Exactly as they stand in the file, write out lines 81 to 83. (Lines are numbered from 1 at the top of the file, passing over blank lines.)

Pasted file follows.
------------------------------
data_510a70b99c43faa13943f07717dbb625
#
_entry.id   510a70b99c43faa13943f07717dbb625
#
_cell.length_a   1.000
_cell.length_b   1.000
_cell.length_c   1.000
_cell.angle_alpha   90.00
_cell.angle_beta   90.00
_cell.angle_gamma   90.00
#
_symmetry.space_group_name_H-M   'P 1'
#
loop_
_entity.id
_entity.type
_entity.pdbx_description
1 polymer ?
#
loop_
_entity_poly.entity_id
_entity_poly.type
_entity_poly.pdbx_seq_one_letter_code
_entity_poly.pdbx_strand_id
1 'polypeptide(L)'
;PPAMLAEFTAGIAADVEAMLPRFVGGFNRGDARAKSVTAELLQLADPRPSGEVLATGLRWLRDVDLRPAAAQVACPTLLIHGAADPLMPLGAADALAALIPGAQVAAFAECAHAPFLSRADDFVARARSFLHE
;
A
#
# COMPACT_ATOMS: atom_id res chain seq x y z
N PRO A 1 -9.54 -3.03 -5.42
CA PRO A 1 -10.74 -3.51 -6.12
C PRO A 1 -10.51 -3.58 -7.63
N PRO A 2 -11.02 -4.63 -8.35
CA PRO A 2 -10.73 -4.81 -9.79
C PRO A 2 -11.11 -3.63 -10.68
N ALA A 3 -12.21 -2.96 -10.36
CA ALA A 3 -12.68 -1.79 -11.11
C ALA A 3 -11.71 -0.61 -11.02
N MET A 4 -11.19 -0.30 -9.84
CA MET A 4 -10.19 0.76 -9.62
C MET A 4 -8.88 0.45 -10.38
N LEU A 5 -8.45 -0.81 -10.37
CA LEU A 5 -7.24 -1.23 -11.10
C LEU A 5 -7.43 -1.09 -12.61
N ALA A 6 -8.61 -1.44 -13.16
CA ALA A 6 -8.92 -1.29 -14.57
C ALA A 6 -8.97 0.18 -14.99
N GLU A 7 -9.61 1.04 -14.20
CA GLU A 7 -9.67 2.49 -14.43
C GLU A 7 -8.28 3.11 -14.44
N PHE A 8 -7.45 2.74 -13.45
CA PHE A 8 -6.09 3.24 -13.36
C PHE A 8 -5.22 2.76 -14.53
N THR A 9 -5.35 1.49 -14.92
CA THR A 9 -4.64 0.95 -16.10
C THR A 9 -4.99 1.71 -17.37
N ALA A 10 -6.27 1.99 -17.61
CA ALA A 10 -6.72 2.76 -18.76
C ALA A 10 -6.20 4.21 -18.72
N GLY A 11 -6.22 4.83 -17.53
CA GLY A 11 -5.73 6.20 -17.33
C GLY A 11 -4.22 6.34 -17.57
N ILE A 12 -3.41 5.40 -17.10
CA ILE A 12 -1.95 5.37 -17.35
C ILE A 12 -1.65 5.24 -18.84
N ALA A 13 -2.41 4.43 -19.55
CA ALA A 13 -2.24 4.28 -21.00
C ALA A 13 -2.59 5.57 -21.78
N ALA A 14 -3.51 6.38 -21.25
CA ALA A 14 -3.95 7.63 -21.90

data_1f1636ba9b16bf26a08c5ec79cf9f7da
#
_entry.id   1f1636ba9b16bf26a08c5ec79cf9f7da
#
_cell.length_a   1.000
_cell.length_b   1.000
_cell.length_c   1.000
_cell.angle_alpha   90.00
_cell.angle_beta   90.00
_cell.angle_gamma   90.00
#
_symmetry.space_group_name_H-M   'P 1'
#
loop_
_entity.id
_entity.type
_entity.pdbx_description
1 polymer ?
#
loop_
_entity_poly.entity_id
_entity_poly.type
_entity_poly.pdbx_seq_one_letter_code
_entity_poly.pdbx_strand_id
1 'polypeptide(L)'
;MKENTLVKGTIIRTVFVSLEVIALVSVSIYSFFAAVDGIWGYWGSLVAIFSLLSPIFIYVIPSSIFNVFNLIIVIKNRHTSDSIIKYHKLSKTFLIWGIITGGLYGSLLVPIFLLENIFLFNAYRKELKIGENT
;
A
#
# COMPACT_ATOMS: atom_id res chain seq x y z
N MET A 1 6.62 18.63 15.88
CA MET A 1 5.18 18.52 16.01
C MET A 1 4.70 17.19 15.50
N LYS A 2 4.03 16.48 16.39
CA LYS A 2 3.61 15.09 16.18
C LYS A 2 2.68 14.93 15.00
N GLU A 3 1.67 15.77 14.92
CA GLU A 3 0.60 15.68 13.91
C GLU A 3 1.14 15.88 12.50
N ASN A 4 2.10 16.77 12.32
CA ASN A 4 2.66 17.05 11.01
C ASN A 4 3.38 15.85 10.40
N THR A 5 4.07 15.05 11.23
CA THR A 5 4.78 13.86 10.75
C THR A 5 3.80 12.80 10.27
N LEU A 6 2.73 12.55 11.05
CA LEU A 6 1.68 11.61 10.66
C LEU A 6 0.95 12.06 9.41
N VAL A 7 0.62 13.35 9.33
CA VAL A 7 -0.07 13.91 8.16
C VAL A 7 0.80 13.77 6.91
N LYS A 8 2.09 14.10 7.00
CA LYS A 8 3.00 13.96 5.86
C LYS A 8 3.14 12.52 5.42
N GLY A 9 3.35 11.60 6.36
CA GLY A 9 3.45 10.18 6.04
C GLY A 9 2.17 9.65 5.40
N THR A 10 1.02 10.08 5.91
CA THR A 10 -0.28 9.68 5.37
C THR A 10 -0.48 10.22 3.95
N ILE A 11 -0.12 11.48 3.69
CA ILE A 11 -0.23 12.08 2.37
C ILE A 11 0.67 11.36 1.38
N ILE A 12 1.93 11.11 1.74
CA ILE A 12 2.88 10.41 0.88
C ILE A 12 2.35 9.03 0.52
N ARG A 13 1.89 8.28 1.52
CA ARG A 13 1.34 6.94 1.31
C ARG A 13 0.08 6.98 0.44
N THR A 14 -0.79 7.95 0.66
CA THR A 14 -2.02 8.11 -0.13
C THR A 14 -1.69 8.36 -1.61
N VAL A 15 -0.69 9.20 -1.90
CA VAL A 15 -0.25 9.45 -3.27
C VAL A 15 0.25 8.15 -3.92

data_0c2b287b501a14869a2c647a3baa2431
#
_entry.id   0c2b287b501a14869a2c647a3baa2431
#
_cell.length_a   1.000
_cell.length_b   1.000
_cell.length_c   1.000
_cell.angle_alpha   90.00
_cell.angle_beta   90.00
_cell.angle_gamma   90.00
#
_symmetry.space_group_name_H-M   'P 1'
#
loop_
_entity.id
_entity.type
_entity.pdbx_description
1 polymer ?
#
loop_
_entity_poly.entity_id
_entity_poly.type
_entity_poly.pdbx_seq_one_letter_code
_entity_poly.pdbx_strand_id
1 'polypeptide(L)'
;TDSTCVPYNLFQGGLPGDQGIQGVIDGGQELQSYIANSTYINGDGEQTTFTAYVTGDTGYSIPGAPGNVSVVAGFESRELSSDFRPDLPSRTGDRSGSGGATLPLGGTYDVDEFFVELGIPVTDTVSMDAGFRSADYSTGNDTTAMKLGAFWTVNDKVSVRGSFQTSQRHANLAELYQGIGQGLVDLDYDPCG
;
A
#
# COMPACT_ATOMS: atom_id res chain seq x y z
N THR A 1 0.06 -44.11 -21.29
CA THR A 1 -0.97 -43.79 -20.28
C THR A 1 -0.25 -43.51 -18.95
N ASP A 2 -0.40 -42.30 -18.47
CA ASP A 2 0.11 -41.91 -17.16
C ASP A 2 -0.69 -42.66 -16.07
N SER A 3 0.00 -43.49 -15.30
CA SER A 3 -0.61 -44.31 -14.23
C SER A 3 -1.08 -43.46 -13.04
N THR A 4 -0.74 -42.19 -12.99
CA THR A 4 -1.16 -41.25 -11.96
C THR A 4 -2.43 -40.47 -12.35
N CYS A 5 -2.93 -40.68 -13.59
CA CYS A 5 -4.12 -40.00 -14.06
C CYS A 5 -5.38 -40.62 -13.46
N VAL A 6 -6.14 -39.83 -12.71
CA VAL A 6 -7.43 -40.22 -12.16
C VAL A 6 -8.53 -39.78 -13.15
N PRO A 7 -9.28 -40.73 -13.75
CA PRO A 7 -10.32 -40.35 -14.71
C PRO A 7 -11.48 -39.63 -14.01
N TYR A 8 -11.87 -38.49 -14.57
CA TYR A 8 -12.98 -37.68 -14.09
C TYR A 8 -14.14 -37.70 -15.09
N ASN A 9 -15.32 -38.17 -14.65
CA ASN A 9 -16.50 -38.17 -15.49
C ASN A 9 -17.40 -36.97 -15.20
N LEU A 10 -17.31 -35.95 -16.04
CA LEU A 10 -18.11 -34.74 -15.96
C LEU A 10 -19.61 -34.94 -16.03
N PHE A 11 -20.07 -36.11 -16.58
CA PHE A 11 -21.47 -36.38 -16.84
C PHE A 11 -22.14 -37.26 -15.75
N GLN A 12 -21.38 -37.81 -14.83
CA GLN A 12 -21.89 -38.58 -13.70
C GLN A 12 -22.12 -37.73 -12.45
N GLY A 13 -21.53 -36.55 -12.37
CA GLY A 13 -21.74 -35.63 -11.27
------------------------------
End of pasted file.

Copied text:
_cell.angle_gamma   90.00
#
_symmetry.space_group_name_H-M   'P 1'